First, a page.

This is where you come in.
Last summer, stakeholders from many sides of the interpreting industry came together to launch the SAFE-AI in Interpreting Task Force to “establish, disseminate and promote industry-wide guidelines and best practices for the responsible adoption of AI in interpreting.”
The Task Force’s first project is to rapidly gauge how much AI is being actively used across stakeholder groups and how AI is viewed. Is it an opportunity? A threat? A mix of both? Which settings are more likely to be impacted? Is it okay, for example, in some patient or educational encounters but not in others?
To that end, the Task Force has launched two perception surveys:
The Market Survey, Perceptions from the Market. gauges the perspectives and expectations of all other stakeholders, including interpreters, researchers, professional associations, vendors, buyers, and other stakeholders in language access.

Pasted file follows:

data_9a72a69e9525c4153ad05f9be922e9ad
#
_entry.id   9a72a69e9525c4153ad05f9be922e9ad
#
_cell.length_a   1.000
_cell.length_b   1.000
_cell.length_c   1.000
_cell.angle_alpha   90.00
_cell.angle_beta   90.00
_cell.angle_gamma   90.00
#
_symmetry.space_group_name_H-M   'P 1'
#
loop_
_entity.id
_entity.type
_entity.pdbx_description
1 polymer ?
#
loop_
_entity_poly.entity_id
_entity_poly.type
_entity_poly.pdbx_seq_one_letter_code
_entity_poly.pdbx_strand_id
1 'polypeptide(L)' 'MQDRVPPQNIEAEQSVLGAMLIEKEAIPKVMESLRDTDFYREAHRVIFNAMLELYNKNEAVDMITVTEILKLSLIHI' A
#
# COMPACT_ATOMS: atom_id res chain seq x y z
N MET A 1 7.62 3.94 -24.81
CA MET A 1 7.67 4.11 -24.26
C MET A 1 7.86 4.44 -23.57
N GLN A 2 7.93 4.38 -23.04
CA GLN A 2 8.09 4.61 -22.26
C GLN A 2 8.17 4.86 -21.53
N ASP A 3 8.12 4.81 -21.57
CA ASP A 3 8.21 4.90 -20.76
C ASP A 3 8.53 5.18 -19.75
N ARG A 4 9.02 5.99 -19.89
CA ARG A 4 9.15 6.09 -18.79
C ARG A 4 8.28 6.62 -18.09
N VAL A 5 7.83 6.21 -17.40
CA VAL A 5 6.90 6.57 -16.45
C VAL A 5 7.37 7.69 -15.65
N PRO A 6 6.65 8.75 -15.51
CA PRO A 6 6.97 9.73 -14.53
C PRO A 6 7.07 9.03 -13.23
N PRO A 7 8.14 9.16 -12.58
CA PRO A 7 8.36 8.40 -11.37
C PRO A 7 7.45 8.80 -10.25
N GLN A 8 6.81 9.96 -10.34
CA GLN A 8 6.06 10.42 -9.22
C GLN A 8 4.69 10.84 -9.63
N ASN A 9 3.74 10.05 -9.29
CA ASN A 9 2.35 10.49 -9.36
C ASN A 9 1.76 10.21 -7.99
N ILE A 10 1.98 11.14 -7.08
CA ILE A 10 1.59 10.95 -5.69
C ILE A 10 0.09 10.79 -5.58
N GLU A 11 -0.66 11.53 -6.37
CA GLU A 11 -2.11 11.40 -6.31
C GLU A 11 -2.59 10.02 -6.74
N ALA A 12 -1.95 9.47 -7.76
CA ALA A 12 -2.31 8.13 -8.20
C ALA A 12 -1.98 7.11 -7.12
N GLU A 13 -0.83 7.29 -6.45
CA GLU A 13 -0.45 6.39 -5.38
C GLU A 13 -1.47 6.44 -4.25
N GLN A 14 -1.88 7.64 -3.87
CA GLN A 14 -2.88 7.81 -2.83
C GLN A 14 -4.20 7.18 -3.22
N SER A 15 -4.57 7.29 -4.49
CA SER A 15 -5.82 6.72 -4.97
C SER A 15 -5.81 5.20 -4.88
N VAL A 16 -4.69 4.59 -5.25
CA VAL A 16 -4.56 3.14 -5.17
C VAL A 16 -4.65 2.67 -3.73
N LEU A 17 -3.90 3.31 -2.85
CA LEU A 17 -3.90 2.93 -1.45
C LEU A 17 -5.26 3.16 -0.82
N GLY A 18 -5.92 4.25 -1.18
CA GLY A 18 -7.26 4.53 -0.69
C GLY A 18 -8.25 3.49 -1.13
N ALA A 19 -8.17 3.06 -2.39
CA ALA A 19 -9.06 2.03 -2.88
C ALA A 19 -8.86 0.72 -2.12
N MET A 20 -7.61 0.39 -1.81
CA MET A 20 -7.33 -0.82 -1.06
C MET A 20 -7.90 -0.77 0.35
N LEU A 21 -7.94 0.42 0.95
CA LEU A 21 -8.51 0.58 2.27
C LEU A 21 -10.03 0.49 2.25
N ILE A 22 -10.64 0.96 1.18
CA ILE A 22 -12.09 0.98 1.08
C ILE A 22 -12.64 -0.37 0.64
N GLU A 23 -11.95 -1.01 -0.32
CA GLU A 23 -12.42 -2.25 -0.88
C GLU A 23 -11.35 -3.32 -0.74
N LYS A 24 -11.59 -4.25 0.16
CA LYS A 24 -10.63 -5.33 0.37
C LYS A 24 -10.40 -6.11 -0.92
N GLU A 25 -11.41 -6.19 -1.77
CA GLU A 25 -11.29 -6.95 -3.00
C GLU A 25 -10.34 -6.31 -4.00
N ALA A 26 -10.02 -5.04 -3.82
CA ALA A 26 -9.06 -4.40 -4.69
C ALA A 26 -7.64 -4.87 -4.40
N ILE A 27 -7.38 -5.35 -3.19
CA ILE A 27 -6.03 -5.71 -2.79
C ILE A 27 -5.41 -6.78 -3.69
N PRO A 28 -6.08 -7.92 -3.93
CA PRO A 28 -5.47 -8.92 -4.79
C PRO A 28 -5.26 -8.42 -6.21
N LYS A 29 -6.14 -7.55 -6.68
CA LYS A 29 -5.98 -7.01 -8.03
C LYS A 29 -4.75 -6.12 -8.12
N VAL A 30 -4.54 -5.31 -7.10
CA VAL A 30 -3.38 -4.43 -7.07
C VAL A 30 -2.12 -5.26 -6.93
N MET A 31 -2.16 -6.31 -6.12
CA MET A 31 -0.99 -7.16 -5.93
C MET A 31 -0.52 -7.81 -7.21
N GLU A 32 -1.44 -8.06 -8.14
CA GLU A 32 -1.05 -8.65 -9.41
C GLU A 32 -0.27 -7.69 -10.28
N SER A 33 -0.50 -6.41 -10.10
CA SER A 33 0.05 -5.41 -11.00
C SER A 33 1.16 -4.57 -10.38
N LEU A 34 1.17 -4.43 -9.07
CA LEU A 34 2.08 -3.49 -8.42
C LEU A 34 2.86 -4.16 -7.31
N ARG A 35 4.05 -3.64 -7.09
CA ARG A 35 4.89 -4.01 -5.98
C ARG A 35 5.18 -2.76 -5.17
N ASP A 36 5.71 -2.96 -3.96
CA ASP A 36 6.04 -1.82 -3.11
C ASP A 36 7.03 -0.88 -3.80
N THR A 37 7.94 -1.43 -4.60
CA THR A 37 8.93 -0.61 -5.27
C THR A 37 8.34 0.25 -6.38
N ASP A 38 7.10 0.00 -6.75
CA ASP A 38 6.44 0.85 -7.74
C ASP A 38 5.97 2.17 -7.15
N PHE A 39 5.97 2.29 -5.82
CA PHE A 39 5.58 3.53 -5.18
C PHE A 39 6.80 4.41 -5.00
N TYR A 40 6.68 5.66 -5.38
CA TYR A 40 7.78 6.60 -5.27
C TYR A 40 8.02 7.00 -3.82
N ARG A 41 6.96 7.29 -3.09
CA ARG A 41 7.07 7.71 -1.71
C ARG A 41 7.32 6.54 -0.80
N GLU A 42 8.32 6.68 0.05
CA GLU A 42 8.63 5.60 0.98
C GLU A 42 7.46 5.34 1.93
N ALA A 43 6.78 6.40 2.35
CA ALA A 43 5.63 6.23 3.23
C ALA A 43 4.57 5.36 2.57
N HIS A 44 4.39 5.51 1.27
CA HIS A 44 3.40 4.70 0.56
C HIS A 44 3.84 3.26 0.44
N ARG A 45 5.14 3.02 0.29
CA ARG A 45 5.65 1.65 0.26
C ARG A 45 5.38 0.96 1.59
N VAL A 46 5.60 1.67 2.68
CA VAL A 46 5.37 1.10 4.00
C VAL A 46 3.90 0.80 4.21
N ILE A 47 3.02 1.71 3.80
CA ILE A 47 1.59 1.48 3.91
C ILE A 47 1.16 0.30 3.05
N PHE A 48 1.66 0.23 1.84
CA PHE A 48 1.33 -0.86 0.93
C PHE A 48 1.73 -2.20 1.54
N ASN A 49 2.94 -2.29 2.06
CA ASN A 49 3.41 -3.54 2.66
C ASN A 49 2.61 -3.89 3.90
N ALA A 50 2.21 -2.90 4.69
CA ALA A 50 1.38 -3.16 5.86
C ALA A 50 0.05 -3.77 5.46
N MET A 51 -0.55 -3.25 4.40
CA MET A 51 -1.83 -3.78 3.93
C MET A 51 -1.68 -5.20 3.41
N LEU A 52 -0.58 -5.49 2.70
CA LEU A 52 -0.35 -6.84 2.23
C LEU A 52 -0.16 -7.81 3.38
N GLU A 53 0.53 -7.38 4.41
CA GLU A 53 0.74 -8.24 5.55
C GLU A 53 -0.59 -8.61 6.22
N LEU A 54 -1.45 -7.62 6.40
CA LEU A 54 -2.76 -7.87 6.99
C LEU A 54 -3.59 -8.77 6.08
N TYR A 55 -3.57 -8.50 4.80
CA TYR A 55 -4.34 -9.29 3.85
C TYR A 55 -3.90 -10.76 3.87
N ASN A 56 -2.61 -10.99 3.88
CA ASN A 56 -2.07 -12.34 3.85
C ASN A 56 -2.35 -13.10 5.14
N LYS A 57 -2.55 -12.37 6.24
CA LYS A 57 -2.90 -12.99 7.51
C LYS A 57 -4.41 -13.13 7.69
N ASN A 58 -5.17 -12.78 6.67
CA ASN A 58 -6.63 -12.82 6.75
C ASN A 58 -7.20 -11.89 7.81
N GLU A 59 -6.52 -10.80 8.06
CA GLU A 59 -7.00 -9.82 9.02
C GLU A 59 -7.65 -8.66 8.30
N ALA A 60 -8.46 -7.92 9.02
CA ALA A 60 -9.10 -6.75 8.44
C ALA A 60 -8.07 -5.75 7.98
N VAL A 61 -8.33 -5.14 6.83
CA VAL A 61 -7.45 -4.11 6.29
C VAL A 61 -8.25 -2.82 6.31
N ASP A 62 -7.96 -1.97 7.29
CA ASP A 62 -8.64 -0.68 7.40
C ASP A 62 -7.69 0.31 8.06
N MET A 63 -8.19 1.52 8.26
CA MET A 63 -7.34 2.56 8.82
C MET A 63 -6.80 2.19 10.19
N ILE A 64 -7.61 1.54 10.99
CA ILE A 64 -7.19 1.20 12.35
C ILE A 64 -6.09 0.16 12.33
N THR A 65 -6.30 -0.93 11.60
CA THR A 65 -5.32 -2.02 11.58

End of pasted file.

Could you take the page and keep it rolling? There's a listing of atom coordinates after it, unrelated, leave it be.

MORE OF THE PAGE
The End-User Survey, Perceptions from Actual Users of Interpreting Services, seeks to capture the diverse experiences and insights of end users, primarily the recipients of services. The survey is available in 11 languages, including American Sign Language.
Market Survey, Perceptions from the Market, CSA Research
The results of these two surveys will contribute to a broader understanding of the AI landscape and inform the Task Force’s work to establish best practices for the appropriate use of AI in interpreting.
Whether we like it or not, AI is here. Now it’s up to us to be proactive. The pace of change can be exhausting, and it’s normal to think “what can I do?” The SAFE-AI Perception Surveys are an easy yet critically important way that you can contribute to the immediate future of our profession.
Here’s what you can do:
Don’t delay, take the survey today, then share the link to your network. The surveys are open until December 10th, 2023. The survey results will be published in a report in January 2024.
- To learn more about the SAFE-AI Perception Survey, visit this page.
- To learn more about the SAFE-AI in Interpreting Task Force, visit this page.
Boostlingo is a sponsor of the SAFE-AI Perception Survey.